Best way to read a pin's value to either zero or 1?

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Right now, I am doing the below to get a boolean value of a pin, PIN B3, in this case. There has to be a better way :-)

// TODO: Better way to read a PIN a value.
    // Read a bit from PB3 and shift it properly.
    uint8_t value = PINB & _BV(PB3);
    if (value) {
      value = 1;
    }
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A better way .

if ( PINB & PB3 ) // Just 1 line of asm
         
          value = 1;

1) Studio 4.18 build 716 (SP3)
2) WinAvr 20100110
3) PN, all on Doze XP... For Now
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I can think of a few ways to do this, one way is:

uint8_t value = (PINB & _BV(PB3)) ? 1 : 0;

You might find that the same object code is created. I would go with what makes more sense to you when you read it.

Randy

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indianajones11 wrote:
A better way .
No, a totally wrong way. Besides the "PINB & PB3" (instead of "PINB & (1<<PB3)"), how can your construct set value to 0?

Stefan Ernst

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Define better.
Here's one way

uint8_t value = !!(PINB & _BV(PB3)); 

But that's kind of ugly.

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2 rookie mistakes... well, guess I'll go back to sleep. :oops:

1) Studio 4.18 build 716 (SP3)
2) WinAvr 20100110
3) PN, all on Doze XP... For Now
A) Avr Dragon ver. 1
B) Avr MKII ISP, 2009 model
C) MKII JTAGICE ver. 1

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Quote:

But that's kind of ugly.

Au contraire - I think it's a beautiful solution - so do many of the authors of Linux - the kernel code is peppered with that construct.

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K5HJ wrote:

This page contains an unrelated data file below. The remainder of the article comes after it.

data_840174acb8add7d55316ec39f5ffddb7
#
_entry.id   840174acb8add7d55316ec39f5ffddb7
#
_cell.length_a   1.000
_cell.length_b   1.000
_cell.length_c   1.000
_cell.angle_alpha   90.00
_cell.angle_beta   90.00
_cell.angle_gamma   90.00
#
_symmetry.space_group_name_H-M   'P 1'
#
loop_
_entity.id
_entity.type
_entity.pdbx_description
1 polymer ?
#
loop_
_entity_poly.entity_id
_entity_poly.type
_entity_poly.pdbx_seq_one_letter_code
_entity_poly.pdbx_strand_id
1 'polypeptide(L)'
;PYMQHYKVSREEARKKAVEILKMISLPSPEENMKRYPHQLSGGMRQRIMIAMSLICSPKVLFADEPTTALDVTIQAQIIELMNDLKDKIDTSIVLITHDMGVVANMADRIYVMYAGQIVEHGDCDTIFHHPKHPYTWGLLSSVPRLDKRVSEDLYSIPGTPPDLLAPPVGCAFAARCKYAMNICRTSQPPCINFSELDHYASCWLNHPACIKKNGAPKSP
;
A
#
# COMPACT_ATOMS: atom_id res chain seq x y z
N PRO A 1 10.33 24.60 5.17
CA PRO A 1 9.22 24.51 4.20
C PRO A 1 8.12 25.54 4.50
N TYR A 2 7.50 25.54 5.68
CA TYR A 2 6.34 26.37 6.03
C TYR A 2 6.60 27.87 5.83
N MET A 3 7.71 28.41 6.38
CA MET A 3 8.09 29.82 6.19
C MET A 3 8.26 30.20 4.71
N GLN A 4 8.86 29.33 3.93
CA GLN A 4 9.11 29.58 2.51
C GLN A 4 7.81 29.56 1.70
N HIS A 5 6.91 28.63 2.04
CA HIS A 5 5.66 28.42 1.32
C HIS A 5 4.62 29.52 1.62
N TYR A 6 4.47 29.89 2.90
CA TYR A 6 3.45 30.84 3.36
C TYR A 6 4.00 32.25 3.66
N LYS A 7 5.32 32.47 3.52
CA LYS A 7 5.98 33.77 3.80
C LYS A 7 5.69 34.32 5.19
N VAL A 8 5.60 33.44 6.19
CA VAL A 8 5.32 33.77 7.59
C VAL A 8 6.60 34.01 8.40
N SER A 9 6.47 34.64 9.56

I can think of a few ways to do this, one way is:

uint8_t value = (PINB & _BV(PB3)) ? 1 : 0;

You might find that the same object code is created. I would go with what makes more sense to you when you read it.

I'm fond of
uint8_t value=!!(PINB & _BV(3);

In principle, they are equivalent,
but sometimes the code generated is not the same.

"Demons after money.
Whatever happened to the still beating heart of a virgin?
No one has any standards anymore." -- Giles

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Or simply:

uint8_t value = (PINB & _BV(PB3)) != 0;

Regards,
Steve A.

The Board helps those that help themselves.

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uint8_t value = (PINB & _BV(PB3)) != 0;

I don't get how that works.

1) Studio 4.18 build 716 (SP3)
2) WinAvr 20100110
3) PN, all on Doze XP... For Now
A) Avr Dragon ver. 1
B) Avr MKII ISP, 2009 model
C) MKII JTAGICE ver. 1

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I would argue that the only 100% correct versions are those that explicitly set the value to one when the pin is high. All constructions that use boolean constructs are likely ( almost certain ) but not required to return a value 1 as true. Therefore,